Journal of Comparative Physiology A

, Volume 154, Issue 1, pp 103–112

The role of two-tone suppression in song coding by ventral cord neurones in the cricketTeleogryllus oceanicus (Le Guillou)

  • Mary Hutchings
  • Brian Lewis


  1. 1.

    The calling, courtship and aggression songs ofT. oceanicus have distinctive temporal patterns but their spectral compositions are very similar: the carrier frequency occurs around 4.5 kHz and harmonics occur which extend above background noise level up to at least 40 kHz (Fig. 1).

  2. 2.

    Units were recorded in the cervical connectives which responded to sound frequencies over the range from 1 kHz to at least 40 kHz. The sensitivities of some of the high frequency units were comparable to, or exceeded, the sensitivities of the units responding to the carrier frequencies of the species songs (Fig. 2).

  3. 3.

    At the level of the neck connectives, units responding to the range from 10 kHz to 40 kHz could be divided, on the basis of their prothoracic morphology and physiology, into Through Neurones and Ascending Neurones. All the recorded neurones showed two-tone suppression effects but they varied in their degree of susceptibility to suppression. Frequencies in the range 4–5 kHz were most effective in producing suppression of the responses to high frequency tones (Figs. 5, 6).

  4. 4.

    The two identified Ascending Neurone types had similar morphologies in the prothoracic ganglion (Fig. 3). ANA showed tonic responses to pure tones in the frequency range from 10 kHz to 40 kHz. Below 10 kHz high intensity inhibition of the response occurred and the latency increased from about 15 ms for an 18 kHz tone pulse, to about 55 ms for a 4.5 kHz tone (Fig. 4). ANB responded with 1–3 spikes to stimuli in the frequency range from 7 kHz to 40 kHz. The response latency to an 18 kHz tone pulse was about 15 ms. No responses were obtained to 50 ms stimuli in the range from 2 kHz to 7 kHz (Fig. 6). However, considerable rebound activity was produced in response to 4.5 kHz stimuli of 200 ms or more; the latency of the rebound to 200 ms stimuli was about 400 ms (Fig. 6C).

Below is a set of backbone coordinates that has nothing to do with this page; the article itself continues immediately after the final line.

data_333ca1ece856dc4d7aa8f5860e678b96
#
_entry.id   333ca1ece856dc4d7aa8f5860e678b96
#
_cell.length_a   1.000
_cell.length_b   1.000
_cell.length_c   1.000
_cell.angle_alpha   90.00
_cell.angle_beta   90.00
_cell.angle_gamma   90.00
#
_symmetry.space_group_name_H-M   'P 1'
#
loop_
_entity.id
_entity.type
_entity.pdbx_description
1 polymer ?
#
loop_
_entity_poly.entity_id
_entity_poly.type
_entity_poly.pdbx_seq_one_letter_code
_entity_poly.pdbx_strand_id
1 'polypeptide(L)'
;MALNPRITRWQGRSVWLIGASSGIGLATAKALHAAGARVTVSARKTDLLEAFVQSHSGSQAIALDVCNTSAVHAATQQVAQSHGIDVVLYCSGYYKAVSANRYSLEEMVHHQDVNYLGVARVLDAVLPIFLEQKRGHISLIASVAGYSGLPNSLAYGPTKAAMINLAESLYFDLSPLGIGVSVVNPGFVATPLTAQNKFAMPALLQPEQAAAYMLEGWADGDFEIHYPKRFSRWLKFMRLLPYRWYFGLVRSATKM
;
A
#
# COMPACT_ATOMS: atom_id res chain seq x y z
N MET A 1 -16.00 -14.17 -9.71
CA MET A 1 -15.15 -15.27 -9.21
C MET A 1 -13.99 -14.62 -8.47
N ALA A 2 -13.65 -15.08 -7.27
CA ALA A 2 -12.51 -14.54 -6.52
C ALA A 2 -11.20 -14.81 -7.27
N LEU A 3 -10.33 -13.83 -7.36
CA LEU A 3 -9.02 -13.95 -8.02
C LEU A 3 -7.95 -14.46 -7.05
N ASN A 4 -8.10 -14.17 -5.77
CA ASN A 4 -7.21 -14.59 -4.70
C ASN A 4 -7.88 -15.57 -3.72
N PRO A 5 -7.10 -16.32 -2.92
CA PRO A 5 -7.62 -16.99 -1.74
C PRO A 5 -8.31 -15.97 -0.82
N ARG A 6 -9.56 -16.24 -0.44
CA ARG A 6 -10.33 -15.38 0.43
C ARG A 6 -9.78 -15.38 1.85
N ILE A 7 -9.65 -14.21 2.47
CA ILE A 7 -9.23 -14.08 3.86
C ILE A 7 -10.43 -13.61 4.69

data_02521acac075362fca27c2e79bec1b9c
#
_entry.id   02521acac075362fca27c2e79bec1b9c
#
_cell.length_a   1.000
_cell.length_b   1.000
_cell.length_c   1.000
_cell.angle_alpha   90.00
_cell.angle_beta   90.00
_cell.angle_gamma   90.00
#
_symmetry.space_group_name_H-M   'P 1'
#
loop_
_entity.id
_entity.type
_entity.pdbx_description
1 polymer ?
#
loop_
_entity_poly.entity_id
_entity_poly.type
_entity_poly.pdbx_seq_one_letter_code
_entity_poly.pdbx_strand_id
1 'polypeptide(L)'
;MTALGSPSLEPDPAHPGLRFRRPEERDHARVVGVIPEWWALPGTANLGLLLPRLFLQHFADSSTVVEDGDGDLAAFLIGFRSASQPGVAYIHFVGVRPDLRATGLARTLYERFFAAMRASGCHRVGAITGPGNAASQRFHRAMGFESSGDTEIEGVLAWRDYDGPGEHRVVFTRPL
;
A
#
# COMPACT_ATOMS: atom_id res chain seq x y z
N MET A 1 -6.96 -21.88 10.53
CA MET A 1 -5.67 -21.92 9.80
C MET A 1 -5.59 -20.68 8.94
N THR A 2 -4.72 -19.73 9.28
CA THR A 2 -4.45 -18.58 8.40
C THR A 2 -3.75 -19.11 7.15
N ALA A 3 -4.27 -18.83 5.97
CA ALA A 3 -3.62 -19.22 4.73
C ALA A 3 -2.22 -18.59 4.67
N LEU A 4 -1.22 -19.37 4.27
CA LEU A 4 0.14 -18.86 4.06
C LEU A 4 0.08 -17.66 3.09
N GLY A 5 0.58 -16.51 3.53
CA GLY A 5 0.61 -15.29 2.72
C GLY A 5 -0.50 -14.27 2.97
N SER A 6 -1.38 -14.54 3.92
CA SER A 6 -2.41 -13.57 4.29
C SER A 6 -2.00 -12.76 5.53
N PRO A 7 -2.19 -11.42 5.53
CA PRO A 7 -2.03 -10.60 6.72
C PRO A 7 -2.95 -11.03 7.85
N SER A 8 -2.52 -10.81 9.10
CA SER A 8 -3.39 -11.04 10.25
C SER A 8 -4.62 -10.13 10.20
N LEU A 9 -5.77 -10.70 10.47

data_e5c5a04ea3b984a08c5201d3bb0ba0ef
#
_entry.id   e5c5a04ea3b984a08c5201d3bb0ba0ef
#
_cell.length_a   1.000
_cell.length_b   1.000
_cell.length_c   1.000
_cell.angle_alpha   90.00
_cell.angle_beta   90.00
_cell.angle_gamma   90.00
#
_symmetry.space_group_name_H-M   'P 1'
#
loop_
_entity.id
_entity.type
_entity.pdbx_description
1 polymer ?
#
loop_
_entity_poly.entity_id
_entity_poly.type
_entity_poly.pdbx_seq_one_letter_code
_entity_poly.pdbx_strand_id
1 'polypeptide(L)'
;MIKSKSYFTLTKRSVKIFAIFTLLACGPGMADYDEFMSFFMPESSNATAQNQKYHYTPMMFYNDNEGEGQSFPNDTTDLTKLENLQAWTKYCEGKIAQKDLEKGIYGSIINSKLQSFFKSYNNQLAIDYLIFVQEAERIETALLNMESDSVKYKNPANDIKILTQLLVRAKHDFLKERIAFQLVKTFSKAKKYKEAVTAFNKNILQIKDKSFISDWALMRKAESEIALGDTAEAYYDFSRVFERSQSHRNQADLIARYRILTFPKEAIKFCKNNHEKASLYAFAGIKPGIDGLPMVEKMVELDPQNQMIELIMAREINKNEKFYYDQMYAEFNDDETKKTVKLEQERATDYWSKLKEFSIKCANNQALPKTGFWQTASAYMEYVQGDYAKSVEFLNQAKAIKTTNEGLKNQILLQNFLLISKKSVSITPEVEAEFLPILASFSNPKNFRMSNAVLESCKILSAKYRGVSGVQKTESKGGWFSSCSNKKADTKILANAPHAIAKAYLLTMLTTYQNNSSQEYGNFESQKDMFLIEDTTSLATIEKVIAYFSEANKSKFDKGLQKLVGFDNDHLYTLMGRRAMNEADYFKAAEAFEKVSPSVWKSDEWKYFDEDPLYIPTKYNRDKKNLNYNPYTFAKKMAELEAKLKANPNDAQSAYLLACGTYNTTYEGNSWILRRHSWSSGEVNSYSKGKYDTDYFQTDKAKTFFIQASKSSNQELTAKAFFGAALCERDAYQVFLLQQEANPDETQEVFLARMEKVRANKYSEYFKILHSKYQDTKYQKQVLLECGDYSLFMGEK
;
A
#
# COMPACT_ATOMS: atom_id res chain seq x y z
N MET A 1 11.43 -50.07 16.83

5. 5.

    ANA neurones responded to the syllables of the natural songs (Fig. 7), clearly coding the temporal patterns of the three songs. Cutting the contralateral leg nerve resulted in no detectable change in the neurone's response pattern. ANB neurones responded only during the intervals between chirps and during pauses within chirps. A long period of bursting activity occurred at the end of each song sequence (i.e. 3 chirps). This rebound activity may be the result of extreme inhibition caused by the CF of the songs (Fig. 7).

  6. 6.

    Synthesised natural songs (Fig. 1 E) with the correct temporal parameters but filled with 4.5 kHz alone, 18 kHz alone or a combination of 18 kHz and 4.5 kHz, were produced to investigate the role of two-tone suppression phenomena in song coding. The responses of both ANA and ANB (Fig. 8) showed the interaction of excitatory and inhibitory inputs to these units during the coding of the species songs.

  7. 7.

    Two-tone inhibition effects are advanced as the basic mechanism for the accurate coding of temporal characteristics in the songs ofT. oceanicus. Two different strategies for the recognition of species song types in crickets are advanced.




ascending neurones A, B


carrier frequency


control tone


natural song


simulated natural song


through neurone


test tone


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Copyright information

© Springer-Verlag 1984

Authors and Affiliations

  • Mary Hutchings
    • 1
  • Brian Lewis
    • 1
  1. 1.Department Biological SciencesCity of London PolytechnicLondonEngland
  2. 2.University Laboratory of PhysiologyOxford UniversityOxfordEngland

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